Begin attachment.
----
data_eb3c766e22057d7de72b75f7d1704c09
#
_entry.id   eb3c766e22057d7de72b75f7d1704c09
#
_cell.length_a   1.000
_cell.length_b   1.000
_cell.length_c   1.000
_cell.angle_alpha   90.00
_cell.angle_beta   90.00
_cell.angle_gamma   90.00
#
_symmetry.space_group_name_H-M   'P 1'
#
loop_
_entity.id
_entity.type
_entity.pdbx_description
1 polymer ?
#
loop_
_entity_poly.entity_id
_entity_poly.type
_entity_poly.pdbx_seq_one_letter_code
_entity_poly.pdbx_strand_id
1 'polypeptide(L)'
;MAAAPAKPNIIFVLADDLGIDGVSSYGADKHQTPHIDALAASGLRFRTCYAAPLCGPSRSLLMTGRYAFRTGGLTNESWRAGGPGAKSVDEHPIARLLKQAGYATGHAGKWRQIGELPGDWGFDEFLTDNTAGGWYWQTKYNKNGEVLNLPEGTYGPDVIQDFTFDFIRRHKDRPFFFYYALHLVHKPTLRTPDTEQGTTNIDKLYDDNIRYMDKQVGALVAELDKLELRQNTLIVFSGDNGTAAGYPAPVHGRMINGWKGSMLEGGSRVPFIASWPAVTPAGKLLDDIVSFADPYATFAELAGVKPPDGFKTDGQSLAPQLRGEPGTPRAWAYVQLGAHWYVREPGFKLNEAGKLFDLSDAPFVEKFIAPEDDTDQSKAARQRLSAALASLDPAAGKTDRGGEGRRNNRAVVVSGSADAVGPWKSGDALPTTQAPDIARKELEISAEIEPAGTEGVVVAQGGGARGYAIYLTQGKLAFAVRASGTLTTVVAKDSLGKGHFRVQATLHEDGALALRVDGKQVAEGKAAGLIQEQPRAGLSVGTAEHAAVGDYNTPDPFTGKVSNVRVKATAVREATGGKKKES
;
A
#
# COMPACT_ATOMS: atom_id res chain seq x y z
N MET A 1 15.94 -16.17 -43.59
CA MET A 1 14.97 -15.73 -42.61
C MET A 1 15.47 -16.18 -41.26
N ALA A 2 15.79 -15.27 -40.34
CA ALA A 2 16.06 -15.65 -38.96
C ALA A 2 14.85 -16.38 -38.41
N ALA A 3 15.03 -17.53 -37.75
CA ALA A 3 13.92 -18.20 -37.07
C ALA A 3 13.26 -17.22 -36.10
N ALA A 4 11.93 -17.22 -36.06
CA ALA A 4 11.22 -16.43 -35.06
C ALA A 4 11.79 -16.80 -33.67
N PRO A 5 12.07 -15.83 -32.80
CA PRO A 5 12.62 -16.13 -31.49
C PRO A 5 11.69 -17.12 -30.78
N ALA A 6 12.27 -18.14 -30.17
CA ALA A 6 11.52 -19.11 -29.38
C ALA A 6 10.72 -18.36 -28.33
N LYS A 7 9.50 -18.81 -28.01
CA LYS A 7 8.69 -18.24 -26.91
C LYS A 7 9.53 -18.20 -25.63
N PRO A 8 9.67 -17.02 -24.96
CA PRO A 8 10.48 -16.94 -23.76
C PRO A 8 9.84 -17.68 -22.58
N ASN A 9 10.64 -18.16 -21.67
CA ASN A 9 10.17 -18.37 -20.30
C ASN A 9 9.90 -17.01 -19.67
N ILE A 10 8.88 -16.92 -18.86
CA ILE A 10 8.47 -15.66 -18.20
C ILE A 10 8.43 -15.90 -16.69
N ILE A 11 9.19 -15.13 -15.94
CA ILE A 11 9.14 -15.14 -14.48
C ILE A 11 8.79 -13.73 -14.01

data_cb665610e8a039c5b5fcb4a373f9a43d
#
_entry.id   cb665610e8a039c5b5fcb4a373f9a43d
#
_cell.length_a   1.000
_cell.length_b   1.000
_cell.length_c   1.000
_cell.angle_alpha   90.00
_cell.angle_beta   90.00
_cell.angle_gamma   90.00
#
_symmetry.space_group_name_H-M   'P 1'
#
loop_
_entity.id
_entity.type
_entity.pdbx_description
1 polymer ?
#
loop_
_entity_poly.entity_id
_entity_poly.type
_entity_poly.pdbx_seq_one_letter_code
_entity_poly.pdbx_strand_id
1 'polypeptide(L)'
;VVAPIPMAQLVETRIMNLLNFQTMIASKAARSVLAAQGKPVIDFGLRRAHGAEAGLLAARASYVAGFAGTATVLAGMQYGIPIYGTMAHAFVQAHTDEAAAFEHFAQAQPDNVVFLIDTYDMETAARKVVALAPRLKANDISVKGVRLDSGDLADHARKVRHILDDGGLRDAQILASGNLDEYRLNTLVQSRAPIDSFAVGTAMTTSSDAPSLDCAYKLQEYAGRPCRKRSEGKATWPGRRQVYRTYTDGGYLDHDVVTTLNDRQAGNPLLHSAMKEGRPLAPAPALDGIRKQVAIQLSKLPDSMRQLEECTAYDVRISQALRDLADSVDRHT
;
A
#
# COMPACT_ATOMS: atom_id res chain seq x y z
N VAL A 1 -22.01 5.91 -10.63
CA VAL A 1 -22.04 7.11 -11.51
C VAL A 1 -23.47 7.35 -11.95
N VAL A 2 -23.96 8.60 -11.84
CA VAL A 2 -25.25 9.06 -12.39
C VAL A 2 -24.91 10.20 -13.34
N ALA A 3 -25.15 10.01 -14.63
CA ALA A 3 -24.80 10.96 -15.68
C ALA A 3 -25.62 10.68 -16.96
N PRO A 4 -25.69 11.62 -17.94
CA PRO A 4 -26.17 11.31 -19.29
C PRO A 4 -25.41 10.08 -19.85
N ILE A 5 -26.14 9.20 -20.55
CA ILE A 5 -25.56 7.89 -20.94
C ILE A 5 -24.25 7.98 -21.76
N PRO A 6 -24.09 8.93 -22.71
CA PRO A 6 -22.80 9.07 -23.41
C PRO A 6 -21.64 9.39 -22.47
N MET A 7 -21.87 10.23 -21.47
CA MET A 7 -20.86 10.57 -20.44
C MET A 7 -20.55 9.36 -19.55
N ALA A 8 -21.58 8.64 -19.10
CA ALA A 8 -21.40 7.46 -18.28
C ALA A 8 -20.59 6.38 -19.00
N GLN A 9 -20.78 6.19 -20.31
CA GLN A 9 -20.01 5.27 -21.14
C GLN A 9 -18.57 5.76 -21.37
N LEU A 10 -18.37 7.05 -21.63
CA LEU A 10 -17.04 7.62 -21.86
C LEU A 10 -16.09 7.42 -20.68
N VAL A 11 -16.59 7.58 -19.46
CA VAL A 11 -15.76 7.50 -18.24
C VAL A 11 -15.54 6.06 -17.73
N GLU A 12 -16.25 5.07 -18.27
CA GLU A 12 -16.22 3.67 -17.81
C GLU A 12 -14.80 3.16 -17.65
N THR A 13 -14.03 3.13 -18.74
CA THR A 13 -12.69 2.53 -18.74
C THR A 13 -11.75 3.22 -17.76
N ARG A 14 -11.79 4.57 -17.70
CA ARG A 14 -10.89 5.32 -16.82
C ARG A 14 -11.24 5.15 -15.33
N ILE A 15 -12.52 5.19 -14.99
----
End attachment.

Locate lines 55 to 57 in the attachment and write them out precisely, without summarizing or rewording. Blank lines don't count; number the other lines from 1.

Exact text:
N ASN A 9 10.64 -18.16 -21.67
CA ASN A 9 10.17 -18.37 -20.30
C ASN A 9 9.90 -17.01 -19.67